Back to school: Google Chromebook a cheap laptop solution

Sam Chada
Aug 7, 2013


We’re venturing into the dog days of summer, which signifies that school is kicking back up in a couple of weeks. This is usually the time when students are looking for the latest technology to help them succeed in the upcoming school year. There are many great technology options that are available on the market and are designed for education and entertainment needs. These gadgets include, the traditional computer/laptop, tablets like the Apple iPad, Samsung Galaxy Tab and Windows Surface. There is also a little known underdog that is lurking in the shadows and starting to generate interest, the Google Chromebook.

The Chromebooks runs Google Chrome OS, meaning work is accomplished through the web browser and users are encouraged to store everything to the cloud and nothing locally. In layman’s terms, the Chromebook boots directly to Chrome, the web browser, you can’t install Windows software but you still use web apps for word processing, spreadsheets, light photo editing and getting your daily dose of Candy Crush. You can pretty much accomplish anything you that you do in a web browser using the Chromebook.

The Chromebook also boasts additional features like minimal maintenance as there is anti-virus software built in, and updates that run automatically, a camera and microphone for video chat, thousands of apps in the Chrome app store, about 4-hour battery life, offline mode for when you’re traveling or unable to connect to WiFi. It also connects easily to external monitors or your TV using the HDMI or VGA outputs and has multiple USB ports. It’s also super light weight and extremely portable.

To get started, all you will need is a Google account and access to the internet either by an ethernet cable or WiFi. The Chromebook also supports multiple logins, which allows different family members to share the Chromebook and switch between accounts with ease. If a friend is visiting and needs to borrow your Chromebook but they do not have a Google account, they can still use the laptop using the guest account.

The Chromebook is an extremely slick and efficient device, but there are a couple downsides. First, you can’t install any software. So if you’re a power user of iTunes or Microsoft Office you may not like the Chromebook. Second, there is no CD drive so you cannot play music or watch a movie from a disc but you can stream content (link to streaming content article). But if you’re looking to browse the headlines on the Register, check in with friends on Facebook, and send a couple quick emails, than the Chromebook may be a suitable option.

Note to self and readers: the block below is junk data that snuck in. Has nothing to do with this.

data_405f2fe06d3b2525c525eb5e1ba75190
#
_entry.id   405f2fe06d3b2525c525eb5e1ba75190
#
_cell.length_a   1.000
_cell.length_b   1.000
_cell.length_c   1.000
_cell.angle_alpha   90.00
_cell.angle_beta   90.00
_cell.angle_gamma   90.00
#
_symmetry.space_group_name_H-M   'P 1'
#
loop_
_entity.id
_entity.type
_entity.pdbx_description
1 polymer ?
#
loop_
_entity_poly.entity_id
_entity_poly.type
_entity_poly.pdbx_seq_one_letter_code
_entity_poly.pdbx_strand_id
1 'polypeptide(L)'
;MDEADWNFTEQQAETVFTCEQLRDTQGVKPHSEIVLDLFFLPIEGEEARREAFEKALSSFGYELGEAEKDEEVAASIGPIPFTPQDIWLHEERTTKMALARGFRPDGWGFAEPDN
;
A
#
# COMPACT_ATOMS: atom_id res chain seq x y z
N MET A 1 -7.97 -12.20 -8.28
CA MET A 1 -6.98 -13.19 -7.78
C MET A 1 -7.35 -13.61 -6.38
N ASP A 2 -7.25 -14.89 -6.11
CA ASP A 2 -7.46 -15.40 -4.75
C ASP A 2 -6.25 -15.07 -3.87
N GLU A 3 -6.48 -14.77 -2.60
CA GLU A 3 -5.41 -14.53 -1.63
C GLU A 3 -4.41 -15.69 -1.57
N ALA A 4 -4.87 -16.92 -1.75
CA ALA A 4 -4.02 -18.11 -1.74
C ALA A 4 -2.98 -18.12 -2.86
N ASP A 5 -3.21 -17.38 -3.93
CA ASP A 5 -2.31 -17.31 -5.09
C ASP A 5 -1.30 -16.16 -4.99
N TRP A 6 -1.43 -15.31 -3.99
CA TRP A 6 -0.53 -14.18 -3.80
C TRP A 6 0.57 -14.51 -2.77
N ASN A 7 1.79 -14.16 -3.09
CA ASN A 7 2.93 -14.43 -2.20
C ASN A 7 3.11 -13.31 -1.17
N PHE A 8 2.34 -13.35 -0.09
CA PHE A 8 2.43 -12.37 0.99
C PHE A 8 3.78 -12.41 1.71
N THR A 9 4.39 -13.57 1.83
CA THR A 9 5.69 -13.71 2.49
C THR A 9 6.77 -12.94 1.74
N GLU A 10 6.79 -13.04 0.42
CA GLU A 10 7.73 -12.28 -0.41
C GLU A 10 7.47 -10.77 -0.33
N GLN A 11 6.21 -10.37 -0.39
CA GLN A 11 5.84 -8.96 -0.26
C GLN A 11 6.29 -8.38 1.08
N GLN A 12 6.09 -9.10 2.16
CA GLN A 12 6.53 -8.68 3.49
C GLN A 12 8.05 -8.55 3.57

Major brick and mortar stores like Best Buy, Walmart and Staples now sell Chromebooks. The Chromebook has long been available through Amazon and the $249 Samsung Chromebook has been at the top of Amazon’s laptop best-sellers list for months now. Regarding pricing, there are a couple different Chromebook models that are available. The cheapest is the Acer C7 and retails for $199, the Samsung Chromebook for $249, the HP Pavilion Chromebook for $329, and the most expense - the Google Chrome Pixel at $1,299.

The Chromebook also comes with two important freebies — extra Google Drive storage and free in-flight WiFi passes. With the purchase and activation of the Chromebook, the Google account holder is given two years of 100GB Google Drive storage (a value of $119) and 12 free Gogo inflight passes (a value of $179). In total, the account holder is saving close to $300 over two years — it’s like Google is giving you a free Acer C7 and paying you to use it.

I have been a proud owner of an Acer C7 since the beginning of the year and absolutely love it. The Chromebook syncs with my Chrome browser at home and work and with my Samsung Galaxy 3. And rather than emailing myself files (because I don’t usually have a USB drive handy) I simply save documents to Google Drive and have access to them where ever I am. It’s really a beautiful thing.

If you’re on the fence about buying a laptop for your student or yourself, a Chromebook might be the perfect compromise. It’s not everything to everyone and for power users it might not make sense. For the rest of us it’s a perfect lightweight laptop for basic web access.